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We use transmission electron microscopy (TEM) for in situ studies of electron-beam-induced crystallization behavior in thin films of amorphous transition metal silicon carbides based on Zr (group 4 element) and Nb (group 5). Higher silicon content stabilized the amorphous structure while no effects of carbon were detected. Films with Nb start to crystallize at lower electron doses than the Zr-containing ones. During the crystallization, equiaxed MeC grains are formed in all samples with larger grains for ZrC (∼5 nm) compared to NbC (∼2 nm). The phenomenon of self-terminating crystallization at a dimension of 2–5 nm is explained by segregation of Si that is expelled from growing metal carbide grains into the surrounding amorphous phase matrix, which limits diffusion of the metal and carbon.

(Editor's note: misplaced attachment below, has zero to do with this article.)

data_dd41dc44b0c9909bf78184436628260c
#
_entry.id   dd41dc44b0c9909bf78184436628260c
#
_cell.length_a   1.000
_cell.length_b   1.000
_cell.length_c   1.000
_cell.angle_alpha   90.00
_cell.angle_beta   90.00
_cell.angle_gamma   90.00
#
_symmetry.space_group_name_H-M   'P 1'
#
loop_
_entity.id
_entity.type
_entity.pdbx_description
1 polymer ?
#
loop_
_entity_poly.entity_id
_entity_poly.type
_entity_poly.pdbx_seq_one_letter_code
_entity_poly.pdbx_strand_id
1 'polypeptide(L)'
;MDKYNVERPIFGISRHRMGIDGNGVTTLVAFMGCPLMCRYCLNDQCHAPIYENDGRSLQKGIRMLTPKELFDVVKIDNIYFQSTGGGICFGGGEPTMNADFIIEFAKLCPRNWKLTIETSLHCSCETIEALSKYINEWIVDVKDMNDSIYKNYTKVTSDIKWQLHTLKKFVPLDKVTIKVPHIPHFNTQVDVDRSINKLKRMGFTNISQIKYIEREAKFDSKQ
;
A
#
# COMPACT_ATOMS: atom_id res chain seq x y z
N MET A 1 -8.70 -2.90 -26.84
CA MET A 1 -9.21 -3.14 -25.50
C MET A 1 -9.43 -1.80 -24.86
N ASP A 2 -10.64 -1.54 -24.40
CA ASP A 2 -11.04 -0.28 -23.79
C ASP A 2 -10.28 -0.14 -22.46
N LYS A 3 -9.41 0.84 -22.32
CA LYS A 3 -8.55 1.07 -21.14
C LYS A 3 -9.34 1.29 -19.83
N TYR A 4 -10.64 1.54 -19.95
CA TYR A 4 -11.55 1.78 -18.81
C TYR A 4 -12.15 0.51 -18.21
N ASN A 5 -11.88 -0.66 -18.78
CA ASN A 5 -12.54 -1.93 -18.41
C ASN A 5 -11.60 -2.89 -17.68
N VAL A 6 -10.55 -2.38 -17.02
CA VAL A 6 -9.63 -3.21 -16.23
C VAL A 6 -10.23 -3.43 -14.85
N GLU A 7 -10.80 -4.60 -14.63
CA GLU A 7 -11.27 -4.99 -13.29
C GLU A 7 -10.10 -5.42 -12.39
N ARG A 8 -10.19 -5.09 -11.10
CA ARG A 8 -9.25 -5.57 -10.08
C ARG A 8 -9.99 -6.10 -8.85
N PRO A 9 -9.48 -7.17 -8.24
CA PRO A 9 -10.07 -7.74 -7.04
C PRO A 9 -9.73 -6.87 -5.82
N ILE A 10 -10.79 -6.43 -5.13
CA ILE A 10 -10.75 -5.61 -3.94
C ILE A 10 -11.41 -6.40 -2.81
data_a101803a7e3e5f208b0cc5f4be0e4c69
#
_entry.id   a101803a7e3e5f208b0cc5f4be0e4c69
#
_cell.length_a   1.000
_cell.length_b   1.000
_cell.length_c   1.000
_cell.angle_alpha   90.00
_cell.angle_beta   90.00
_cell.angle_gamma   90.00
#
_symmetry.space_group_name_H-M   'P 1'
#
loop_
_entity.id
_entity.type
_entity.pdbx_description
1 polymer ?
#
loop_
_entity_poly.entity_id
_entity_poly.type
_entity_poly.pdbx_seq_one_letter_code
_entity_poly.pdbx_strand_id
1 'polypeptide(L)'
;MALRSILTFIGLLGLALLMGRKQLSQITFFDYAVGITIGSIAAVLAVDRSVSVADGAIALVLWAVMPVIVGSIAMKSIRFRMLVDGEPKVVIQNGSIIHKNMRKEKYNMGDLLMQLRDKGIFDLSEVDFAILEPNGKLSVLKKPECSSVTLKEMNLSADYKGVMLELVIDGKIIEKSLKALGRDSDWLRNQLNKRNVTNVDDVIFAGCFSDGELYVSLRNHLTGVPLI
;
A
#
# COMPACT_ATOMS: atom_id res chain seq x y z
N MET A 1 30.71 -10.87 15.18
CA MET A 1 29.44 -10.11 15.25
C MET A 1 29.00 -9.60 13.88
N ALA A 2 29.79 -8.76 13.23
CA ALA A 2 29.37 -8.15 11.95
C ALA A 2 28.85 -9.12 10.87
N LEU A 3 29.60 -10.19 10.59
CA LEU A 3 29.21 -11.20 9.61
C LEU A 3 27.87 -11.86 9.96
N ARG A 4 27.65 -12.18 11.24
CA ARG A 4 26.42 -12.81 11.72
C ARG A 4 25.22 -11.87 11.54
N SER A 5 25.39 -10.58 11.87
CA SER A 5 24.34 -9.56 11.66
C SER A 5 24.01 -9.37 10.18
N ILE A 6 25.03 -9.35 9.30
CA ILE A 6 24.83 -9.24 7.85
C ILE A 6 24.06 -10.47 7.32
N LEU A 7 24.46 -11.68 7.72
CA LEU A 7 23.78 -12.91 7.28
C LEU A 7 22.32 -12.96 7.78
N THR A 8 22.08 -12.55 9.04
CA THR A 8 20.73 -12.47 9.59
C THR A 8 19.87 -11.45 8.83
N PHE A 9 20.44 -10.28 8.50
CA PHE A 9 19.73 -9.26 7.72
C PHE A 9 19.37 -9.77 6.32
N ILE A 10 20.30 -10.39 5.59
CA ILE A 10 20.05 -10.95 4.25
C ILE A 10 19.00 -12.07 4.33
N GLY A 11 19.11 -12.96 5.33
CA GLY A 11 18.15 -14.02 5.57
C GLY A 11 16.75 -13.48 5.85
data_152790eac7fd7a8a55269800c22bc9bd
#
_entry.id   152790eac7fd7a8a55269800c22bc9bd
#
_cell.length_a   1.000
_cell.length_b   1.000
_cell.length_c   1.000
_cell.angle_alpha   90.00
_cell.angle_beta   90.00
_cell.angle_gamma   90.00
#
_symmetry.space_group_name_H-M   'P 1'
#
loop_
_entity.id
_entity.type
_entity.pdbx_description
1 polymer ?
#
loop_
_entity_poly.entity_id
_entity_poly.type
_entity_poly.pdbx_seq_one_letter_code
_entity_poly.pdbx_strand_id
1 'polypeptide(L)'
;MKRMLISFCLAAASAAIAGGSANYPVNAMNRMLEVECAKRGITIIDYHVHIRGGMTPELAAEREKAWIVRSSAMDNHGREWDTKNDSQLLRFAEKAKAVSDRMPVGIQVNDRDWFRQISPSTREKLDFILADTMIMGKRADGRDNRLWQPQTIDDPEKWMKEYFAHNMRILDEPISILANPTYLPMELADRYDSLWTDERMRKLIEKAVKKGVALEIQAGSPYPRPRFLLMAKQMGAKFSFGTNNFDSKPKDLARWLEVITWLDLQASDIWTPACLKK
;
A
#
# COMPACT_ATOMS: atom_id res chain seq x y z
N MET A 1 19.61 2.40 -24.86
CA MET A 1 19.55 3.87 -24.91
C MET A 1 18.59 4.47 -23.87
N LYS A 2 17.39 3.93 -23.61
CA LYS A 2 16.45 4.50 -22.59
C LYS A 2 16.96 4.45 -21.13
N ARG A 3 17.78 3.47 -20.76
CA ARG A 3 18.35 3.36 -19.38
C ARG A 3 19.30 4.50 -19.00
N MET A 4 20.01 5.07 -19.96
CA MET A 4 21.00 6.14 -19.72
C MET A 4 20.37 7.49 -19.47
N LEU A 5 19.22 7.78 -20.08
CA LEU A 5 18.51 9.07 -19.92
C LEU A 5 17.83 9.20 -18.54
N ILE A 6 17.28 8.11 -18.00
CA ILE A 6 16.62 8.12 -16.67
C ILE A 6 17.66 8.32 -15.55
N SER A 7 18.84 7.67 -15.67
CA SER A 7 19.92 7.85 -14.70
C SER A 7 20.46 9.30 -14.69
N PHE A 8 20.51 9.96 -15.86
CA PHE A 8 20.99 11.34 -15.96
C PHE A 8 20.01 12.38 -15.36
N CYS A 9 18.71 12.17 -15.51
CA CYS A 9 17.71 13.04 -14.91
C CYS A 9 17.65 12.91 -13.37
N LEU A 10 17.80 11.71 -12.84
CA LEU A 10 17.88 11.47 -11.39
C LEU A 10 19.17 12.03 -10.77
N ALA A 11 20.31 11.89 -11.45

We report that an electron beam focused for high-resolution imaging rapidly initiates observable crystallization of amorphous Me–Si–C films. For 200-keV electron irradiation of Nb–Si–C and Zr–Si–C films, crystallization is observed at doses of ~2.8 × 109 and ~4.7 × 109 e−/nm2, respectively. The crystallization process is driven by atomic displacement events, rather than heating from the electron beam as in situ annealing (400–600 °C) retains the amorphous state. Our findings demand a critical analysis of alleged amorphous and nanocrystalline ceramics including reassessing previous reports on nanocrystalline Me–Si–C films for possible electron-beam-induced crystallization effects.
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